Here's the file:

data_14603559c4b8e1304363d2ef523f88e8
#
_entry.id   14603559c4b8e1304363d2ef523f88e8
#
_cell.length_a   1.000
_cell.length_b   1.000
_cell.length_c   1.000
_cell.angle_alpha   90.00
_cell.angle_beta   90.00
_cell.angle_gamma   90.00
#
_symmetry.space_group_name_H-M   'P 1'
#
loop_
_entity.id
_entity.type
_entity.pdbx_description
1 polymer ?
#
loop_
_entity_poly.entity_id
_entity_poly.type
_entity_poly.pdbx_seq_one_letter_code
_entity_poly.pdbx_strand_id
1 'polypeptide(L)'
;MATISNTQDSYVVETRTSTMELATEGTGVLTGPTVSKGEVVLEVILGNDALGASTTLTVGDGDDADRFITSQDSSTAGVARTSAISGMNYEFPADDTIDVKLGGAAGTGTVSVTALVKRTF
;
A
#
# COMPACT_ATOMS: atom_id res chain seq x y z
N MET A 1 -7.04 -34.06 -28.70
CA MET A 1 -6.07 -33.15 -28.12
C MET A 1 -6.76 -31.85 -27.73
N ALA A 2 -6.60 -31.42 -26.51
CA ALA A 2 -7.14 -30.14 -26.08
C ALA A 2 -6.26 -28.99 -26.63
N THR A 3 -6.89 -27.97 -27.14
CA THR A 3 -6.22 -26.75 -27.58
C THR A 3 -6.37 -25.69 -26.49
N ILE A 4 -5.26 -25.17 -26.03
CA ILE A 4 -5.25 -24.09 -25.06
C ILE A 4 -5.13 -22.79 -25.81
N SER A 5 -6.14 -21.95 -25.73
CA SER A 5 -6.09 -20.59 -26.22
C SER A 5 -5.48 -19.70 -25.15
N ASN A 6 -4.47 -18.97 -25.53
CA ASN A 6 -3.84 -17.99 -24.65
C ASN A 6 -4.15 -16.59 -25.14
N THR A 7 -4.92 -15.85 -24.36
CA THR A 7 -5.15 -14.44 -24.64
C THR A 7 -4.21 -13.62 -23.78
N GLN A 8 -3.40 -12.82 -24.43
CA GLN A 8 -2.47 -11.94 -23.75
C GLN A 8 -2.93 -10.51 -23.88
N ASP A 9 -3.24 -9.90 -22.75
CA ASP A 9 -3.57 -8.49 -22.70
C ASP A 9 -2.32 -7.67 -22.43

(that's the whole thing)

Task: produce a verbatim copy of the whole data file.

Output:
data_14603559c4b8e1304363d2ef523f88e8
#
_entry.id   14603559c4b8e1304363d2ef523f88e8
#
_cell.length_a   1.000
_cell.length_b   1.000
_cell.length_c   1.000
_cell.angle_alpha   90.00
_cell.angle_beta   90.00
_cell.angle_gamma   90.00
#
_symmetry.space_group_name_H-M   'P 1'
#
loop_
_entity.id
_entity.type
_entity.pdbx_description
1 polymer ?
#
loop_
_entity_poly.entity_id
_entity_poly.type
_entity_poly.pdbx_seq_one_letter_code
_entity_poly.pdbx_strand_id
1 'polypeptide(L)'
;MATISNTQDSYVVETRTSTMELATEGTGVLTGPTVSKGEVVLEVILGNDALGASTTLTVGDGDDADRFITSQDSSTAGVARTSAISGMNYEFPADDTIDVKLGGAAGTGTVSVTALVKRTF
;
A
#
# COMPACT_ATOMS: atom_id res chain seq x y z
N MET A 1 -7.04 -34.06 -28.70
CA MET A 1 -6.07 -33.15 -28.12
C MET A 1 -6.76 -31.85 -27.73
N ALA A 2 -6.60 -31.42 -26.51
CA ALA A 2 -7.14 -30.14 -26.08
C ALA A 2 -6.26 -28.99 -26.63
N THR A 3 -6.89 -27.97 -27.14
CA THR A 3 -6.22 -26.75 -27.58
C THR A 3 -6.37 -25.69 -26.49
N ILE A 4 -5.26 -25.17 -26.03
CA ILE A 4 -5.25 -24.09 -25.06
C ILE A 4 -5.13 -22.79 -25.81
N SER A 5 -6.14 -21.95 -25.73
CA SER A 5 -6.09 -20.59 -26.22
C SER A 5 -5.48 -19.70 -25.15
N ASN A 6 -4.47 -18.97 -25.53
CA ASN A 6 -3.84 -17.99 -24.65
C ASN A 6 -4.15 -16.59 -25.14
N THR A 7 -4.92 -15.85 -24.36
CA THR A 7 -5.15 -14.44 -24.64
C THR A 7 -4.21 -13.62 -23.78
N GLN A 8 -3.40 -12.82 -24.43
CA GLN A 8 -2.47 -11.94 -23.75
C GLN A 8 -2.93 -10.51 -23.88
N ASP A 9 -3.24 -9.90 -22.75
CA ASP A 9 -3.57 -8.49 -22.70
C ASP A 9 -2.32 -7.67 -22.43